Liquidation has several variations for solvent and insolvent companies, each working slightly differently. All forms of liquidation end with the cessation of trading, staff being made redundant, and company assets sold. At the end, the company closes.

Creditors Voluntary Liquidation (CVL), for example, is a voluntary procedure for directors of insolvent companies. The process involves an IP taking control of the company and closing it in an orderly manner. Once the company closes, any remaining debt outside personal guarantees is written off, and the directors can walk away and start a new company should they choose to.

Directors can also be investigated to ensure they have acted in the company’s best interest; both before and during the insolvency. Evidence of wrongdoing can lead to prosecution and director disqualification by the Insolvency Service. If directors have any personal guarantees invested in company assets, they could even find themselves repaying company debts with their own funds.

Additionally, a creditor can force compulsory liquidation on a company through a winding-up petition. Unless stopped, these can force a company to close, giving the directors less control over the process.

When do they work best?

Both procedures have opposing outcomes, so your desired outcome for the company will influence which you choose.

CVAs are designed to rescue companies from the threat of closure. They work best for companies with a viable business structure, which could be profitable without its burdensome unsecured debts. Trading can continue for the arrangement’s duration, which helps reduce the debt and provide a sense of continuity for the company and its customer base. Existing debts have their interest rates frozen, and the IP deals with any creditors for the duration.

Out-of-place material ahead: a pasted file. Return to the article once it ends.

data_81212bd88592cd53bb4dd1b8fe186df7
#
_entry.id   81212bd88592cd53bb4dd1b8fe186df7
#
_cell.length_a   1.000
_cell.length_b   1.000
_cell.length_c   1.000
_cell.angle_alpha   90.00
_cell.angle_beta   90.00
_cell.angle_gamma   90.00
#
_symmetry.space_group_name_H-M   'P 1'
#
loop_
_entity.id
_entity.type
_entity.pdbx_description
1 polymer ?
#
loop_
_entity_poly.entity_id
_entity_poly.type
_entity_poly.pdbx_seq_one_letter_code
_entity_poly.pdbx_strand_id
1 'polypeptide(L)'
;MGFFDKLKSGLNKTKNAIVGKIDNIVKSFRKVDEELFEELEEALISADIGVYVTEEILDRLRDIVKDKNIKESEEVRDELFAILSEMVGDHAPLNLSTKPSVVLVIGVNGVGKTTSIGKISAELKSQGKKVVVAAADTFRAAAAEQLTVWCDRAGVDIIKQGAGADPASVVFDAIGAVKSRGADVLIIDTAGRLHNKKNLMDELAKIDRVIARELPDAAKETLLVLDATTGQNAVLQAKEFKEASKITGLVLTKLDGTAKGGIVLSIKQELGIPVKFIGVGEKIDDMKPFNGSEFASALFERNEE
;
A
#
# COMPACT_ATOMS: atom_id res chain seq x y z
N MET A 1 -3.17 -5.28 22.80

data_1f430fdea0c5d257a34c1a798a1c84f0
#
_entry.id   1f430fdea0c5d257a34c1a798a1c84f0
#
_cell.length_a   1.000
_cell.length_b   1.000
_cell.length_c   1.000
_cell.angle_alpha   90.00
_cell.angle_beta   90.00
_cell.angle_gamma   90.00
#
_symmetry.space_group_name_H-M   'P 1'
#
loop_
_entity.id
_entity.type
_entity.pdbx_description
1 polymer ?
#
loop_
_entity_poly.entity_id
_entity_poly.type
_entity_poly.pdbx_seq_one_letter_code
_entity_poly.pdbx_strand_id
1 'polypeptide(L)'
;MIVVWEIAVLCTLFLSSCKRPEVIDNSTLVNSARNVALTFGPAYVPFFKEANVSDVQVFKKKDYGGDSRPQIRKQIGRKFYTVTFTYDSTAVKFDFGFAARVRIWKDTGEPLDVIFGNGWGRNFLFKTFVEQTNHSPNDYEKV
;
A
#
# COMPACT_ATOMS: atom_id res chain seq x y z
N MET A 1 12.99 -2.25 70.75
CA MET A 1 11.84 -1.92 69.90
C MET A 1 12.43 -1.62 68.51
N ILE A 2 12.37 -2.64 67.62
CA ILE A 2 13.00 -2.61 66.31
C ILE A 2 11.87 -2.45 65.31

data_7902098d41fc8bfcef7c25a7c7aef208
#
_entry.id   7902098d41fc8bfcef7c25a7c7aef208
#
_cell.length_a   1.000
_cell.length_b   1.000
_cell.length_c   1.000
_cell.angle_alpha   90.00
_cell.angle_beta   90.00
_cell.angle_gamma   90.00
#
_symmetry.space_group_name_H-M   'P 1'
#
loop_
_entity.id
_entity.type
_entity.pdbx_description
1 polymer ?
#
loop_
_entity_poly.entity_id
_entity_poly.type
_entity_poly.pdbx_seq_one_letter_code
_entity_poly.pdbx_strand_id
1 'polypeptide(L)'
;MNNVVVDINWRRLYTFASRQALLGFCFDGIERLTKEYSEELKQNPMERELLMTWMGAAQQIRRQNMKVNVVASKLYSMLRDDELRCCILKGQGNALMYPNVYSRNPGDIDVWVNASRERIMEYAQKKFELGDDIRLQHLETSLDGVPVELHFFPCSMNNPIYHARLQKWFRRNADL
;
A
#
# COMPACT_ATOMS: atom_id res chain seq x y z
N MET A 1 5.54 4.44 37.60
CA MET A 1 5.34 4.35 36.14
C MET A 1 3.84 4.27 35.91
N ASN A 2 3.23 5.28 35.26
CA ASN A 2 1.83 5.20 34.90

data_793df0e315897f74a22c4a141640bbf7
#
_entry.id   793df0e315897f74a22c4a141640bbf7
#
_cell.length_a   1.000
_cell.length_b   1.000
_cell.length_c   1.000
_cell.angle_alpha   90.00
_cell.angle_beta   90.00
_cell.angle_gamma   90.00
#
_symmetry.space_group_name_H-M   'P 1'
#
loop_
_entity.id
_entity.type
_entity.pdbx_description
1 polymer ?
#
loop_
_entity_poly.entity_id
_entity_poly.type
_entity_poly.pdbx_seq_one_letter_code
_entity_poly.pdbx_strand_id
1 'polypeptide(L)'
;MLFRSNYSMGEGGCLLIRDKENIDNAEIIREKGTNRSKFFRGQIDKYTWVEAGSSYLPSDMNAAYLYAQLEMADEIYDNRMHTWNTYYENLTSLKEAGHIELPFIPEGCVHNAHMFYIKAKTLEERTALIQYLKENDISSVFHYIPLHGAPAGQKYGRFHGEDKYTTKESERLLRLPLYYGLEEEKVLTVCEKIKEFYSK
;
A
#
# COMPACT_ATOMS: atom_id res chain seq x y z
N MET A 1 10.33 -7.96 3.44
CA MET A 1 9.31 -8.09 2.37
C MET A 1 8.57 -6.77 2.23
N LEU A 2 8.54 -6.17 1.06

More advantages a CVA can offer

CVLs are designed to close insolvent companies where the levels of debt make recovery unlikely or unrealistic. A CVL offers more control than if the company were put into compulsory liquidation. Once the insolvent company closes, the directors can move on, or start a new company if they wish to do so.

In summary

A Company Voluntary Arrangement, or CVA, and liquidation are both options for insolvent companies. CVAs are designed for companies who wish to continue trading while keeping the directors in control. They allow the company to write off unaffordable debt, and to pay creditors back. There are several liquidation avenues available depending on your company’s circumstances; Creditors Voluntary Liquidation (CVL) allows directors to liquidate the company if it’s unable to pay its debts, allowing directors to move on. Compulsory liquidation is the least desirable option, usually following a winding-up petition and forcing the company’s closure.

How we can help

If you’re considering applying for a CVA, or liquidation looks increasingly likely, you should speak to us as soon as possible. Our advisors can assess your circumstances, offer free, impartial advice with no obligation, and decide which course of action is best for your company.

Beverley Horton